In the last few weeks we’ve heard a lot of conjecture about the direction of the upcoming NHL season. Initial projections of a mid-December or January 1 start have waned. The AHL announced it will begin play on February 5, 2021 – meaning Henderson Silver Knights fans will have to wait a little longer for the team’s debut. That announcement combined with Vegas Golden Knights owner Bill Foley publicly noting a potential February 1 start seem to indicate a later start. If the NHL does go with a shortened season, it will most likely be in the 48-to-56 game range. Does a shortened NHL season favor Vegas?
Last time the NHL had to go with a shortened season, I was with the Nashville Predators. A few things stuck out to me about that 48-game campaign.
What To Look For
First was the importance of every single game. Three-game streaks mattered in both directions. The intensity was definitely up with such a short runway. The players were well aware of how much each game mattered. Having so much post-season experience despite being a relatively young franchise will serve the team well here.
Second, teams with good depth had an advantage. I don’t buy the idea that players are more susceptible to injury in a shortened season because they’re still playing games at roughly the same rate. If you compress the schedule my opinion changes because of the extra stress and fewer opportunities to rest. If injuries do rise, I believe it has more to do with the competitive nature of every night as opposed to a lack of rest or similar issue. That said, injuries happen. The teams that were able to succeed were the ones who could look down the lineup for someone to step up and contribute in a bigger role.
I believe that the Golden Knights are still one of the deepest teams in the league. They have three lines that can score and another that can change the momentum of a game on any shift. Defensively adding Alex Pietrangelo just made the top four even more talented. In net, even if Robin Lehner isn’t ready for the start of the season Marc-Andre Fleury is more than capable as a starter. When both goalies are healthy I’m hard-pressed to name a better tandem in the league.
Third, special teams importance increases tenfold in a shortened NHL season. In the 2019-20 season, the Vegas Golden Knights were 21-8-1 when scoring with the man advantage. When not allowing a power play goal against, they were 26-5-3 on the season. While Vegas played 71 games last year, it’s still a strong statement. Vegas went 22% on the power play (9th) in the regular season, and finished 76.6 % on the penalty kill, 27th out of 31 teams. Shorthanded improvement has to come from “not Pietrangelo” as at 30 his heavy PK minutes are behind him. Even with St. Louis this past season he was not among the team leaders in shorthanded minutes played.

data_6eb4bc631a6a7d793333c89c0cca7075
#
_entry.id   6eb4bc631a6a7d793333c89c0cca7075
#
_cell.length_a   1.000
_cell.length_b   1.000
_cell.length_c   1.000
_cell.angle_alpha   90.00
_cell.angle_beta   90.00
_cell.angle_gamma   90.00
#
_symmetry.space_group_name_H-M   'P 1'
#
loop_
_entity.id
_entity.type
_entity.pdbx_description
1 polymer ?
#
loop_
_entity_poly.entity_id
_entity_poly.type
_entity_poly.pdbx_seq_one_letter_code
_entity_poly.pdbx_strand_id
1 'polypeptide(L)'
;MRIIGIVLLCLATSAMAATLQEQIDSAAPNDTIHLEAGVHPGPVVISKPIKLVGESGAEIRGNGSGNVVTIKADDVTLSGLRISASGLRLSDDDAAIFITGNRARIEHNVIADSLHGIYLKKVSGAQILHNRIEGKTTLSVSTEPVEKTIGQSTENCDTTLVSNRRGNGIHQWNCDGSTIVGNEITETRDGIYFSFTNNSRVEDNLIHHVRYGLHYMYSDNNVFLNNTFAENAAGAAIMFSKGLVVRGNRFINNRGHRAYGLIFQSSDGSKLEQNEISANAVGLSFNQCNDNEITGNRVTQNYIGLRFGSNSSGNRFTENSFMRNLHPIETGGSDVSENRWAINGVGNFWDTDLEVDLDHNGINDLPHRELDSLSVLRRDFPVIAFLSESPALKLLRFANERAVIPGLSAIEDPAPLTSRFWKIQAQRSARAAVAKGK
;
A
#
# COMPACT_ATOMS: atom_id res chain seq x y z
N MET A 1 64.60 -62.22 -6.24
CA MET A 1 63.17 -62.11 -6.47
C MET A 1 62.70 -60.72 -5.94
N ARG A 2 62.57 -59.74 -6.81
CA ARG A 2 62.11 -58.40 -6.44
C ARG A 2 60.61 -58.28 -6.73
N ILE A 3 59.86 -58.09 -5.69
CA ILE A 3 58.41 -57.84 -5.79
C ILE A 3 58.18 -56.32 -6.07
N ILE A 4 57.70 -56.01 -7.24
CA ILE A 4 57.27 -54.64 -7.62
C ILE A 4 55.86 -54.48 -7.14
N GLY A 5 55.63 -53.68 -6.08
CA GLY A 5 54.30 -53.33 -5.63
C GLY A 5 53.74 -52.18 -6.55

Also when I think back to that season, I remember the travel wasn’t quite as manic. This was due to not trying to wedge in every team on the east coast into the season, instead concentrating on division and conference foes. For teams with an easier travel schedule this will pay dividends as well. Vegas has a nice setup with close access to opponents in Arizona, California, and the Midwest. I also think this will play as a VGK advantage.
The other thing a shortened NHL season tends to do is reward teams that get out of the gate quickly. I remember Mike Babcock saying when he coached in Detroit that he believed where you were after 20 games was roughly where you were going to finish. That logic is especially strong when applied to a short season, because you’re 2/5 of the way through at the 20-game mark. Vegas’ biggest concern will be settling who is the 2C behind William Karlsson as quickly as possible, but once they do things should be settled.
So on balance, I think a shortened NHL season is to the benefit of the Golden Knights. Roster depth, travel and familiarity all point towards a team ready to once again charge towards a Stanley Cup playoff berth, if not division and conference titles.
What do you think? Would a shorter season be more to the Golden Knights advantage? Let us know in the comments.
Golden Knights Training Camp Day 2 In The Books
Yesterday was a very exciting day as the Vegas Golden Knights took to the ice for the first time in training camp. Day Two wasn’t nearly as exciting, but necessary as things moved forward. Here are a few key takeaways from today’s action.